The human CD36 is a member of a gene family of structurally related glycoproteins and functions as a receptor for collagen type I and thrombospondin. CD36 also binds to red blood cells infected with the human malaria parasite Plasmodium falciparum. In the present study, the CD36 gene was assigned to chromosome 7 by using the polymerase chain reaction with DNA from human-hamster somatic cell hybrids. Furthermore, the use of a CD36 genomic probe has allowed the localization of the CD36 locus to the 7q11.2 band by fluorescence in situ hybridization coupled with GTG-banding.
    • Generating monoclonal antibody probes and techniques for characterizing and localizing reactivity to antigenic determinants

      Nelson, Paul N. (Oxford: Oxford University Press, 2001)
      This book: Epitope Mapping covers all the major methods for the identification and definition of epitopes. The Pepscan assay is used to define B cell epitopes and makes use of synthetic peptides but can only be used if the amino acid sequence is known. It can be adapted for the delineation of both helper T cells and cytotoxic T cells. The identification of combined B and T cell epitopes can also be achieved using synthetic peptides. There are other methodologies for analysing for cytotxic T cell epitopes such as the purification of antigens presented by MHC class I molecules and expression cloning. Site directed mutagenesis is also a powerful tool in epitope mapping and can be used to evaluate the role of single amino acids in immune complex formation. Protein footprinting makes use of monoclonal antibodies produced by hybridoma technology and relies on the fact that the epitope is protected from cleavage when bound as an antibody-antigen complex. It is only useful for small antigens. Other monoclonal antibody assays such as enzyme linked immunosorbent assay and haemaglutination and slot-blotting may also be used in epitope mapping. Random phage display libraries bring together the genetic and amino acid peptide sequence and can be screened with antibody and the resulting peptide DNA sequenced to confirm the amino acid sequence of a specific eptiope. Investigation of carbohydrates can also be useful to eptitope mapping as deglycosylation can lead to loss of antigenic activity. Epitopes are important to the pharmaceutical industry and wherever appropriate, pharmaceutical applications of the methods described are included. For each method there is a description of the technology, protocols, trouble-shooting, and advice on when to use the method. This book will therefore be invaluable to any researcher involved in epitope mapping.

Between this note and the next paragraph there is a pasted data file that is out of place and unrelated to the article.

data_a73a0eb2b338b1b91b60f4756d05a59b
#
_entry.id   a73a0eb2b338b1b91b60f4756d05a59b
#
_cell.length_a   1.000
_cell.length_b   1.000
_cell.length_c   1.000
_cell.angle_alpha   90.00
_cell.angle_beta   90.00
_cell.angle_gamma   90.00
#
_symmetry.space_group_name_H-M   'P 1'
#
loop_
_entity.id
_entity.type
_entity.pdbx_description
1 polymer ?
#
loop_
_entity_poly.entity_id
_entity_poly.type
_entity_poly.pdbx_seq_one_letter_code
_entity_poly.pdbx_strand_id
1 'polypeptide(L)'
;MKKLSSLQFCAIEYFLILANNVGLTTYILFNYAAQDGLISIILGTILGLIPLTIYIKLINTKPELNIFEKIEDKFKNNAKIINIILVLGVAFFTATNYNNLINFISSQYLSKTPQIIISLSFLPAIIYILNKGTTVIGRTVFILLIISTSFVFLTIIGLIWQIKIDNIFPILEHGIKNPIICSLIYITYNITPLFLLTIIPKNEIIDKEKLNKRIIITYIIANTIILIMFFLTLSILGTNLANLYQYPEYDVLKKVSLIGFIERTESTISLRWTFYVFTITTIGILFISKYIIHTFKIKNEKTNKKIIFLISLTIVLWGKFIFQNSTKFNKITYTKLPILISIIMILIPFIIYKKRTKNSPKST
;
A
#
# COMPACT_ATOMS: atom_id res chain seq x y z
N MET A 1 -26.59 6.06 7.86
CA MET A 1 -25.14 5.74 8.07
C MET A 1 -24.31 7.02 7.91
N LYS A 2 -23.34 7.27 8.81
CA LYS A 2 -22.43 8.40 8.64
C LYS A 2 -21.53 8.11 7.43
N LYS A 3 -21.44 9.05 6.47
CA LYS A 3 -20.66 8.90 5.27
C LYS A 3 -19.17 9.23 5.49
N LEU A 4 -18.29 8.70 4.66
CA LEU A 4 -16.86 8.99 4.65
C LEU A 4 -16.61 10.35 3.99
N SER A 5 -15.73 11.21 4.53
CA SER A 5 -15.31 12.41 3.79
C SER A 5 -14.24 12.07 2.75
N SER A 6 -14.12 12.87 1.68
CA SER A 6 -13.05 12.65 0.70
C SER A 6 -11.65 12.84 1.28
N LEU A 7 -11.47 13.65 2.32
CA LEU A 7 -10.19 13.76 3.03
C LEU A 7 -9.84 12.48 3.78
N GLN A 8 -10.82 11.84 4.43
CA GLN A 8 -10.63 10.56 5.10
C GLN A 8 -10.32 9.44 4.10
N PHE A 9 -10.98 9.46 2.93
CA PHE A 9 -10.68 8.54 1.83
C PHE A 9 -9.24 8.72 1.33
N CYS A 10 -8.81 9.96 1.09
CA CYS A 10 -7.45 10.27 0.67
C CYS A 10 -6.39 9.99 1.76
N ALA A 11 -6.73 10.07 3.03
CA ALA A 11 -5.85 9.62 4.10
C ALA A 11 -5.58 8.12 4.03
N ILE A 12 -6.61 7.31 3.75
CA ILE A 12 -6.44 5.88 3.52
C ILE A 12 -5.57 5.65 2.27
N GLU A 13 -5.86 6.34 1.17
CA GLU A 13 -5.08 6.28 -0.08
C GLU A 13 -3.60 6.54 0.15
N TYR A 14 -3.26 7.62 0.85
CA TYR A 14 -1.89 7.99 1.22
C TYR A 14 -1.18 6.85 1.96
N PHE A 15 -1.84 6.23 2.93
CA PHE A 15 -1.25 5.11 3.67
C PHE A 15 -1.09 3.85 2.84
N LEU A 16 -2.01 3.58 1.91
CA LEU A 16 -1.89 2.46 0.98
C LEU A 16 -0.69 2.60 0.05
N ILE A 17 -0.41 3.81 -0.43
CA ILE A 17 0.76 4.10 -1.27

• Generation and characterization of monoclonal antibodies to the neural crest.

      Shakil, T.; Richardson, M. K.; Waldron, E.E.; Conde, Gillian; Wood, S.; Bland, Y.; Reynolds, Gary; Murray, Paul G.; Nelson, Paul N. (New Rochelle (NY): Mary Ann Liebert, Inc., 2001)
      The generation of monoclonal antibodies (MAbs) specific for quail neural crest may provide valuable tools for studying the differentiation of embryonic precursor cells. Unfortunately, relatively few antibodies are available because of the difficulty in obtaining sufficient cells for in vivo immunization strategies. We have overcome this problem by using intrasplenic immunization with formaldehyde-fixed cells harvested from neural crest cultures. In addition, booster injections of cultured whole-embryo cells were administered intraperitoneally. Following two fusions, a total of 18 hybridomas were generated with antibody reactivity to the cytoplasm of neural crest cells. Furthermore, 32 were reactive against both somite (a noncrest mesodermal control) and crest cultures, whilst 15 were not reactive. Out of those hybridomas reactive with neural crest, six designated 160D, 164D, OE, 12E, 120E and 124E were further characterized. Interestingly MAb supernatants OE, 12E, 120E, and 124E exhibited reactivity against some but not all neural crest cells suggesting that they might recognise subpopulations. Immunoglobulin isotyping of supernatants revealed that 4 (160D, 164D, OE, and 120E) were IgM and 2 (12E and 124E) were IgG(2b). On assessing their reactivity against human tissue sections, all six hybridoma supernatants cross-reacted with neuroendocrine cells within appendix, colon and rectum. These MAbs could provide novel reagents for the understanding of neural crest development.
    • Genomic and transcriptomic characterisation of undifferentiated pleomorphic sarcoma of bone

      Ali, Naser M.; Niada, Stefania; Brini, Anna T.; Morris, Mark R.; Kurusamy, Sathishkumar; Alholle, Abdullah; Huen, David; Antonescu, Cristina R.; Tirode, Franck; Sumathi, Vaiyapuri; et al. (Wiley, 2018-10-03)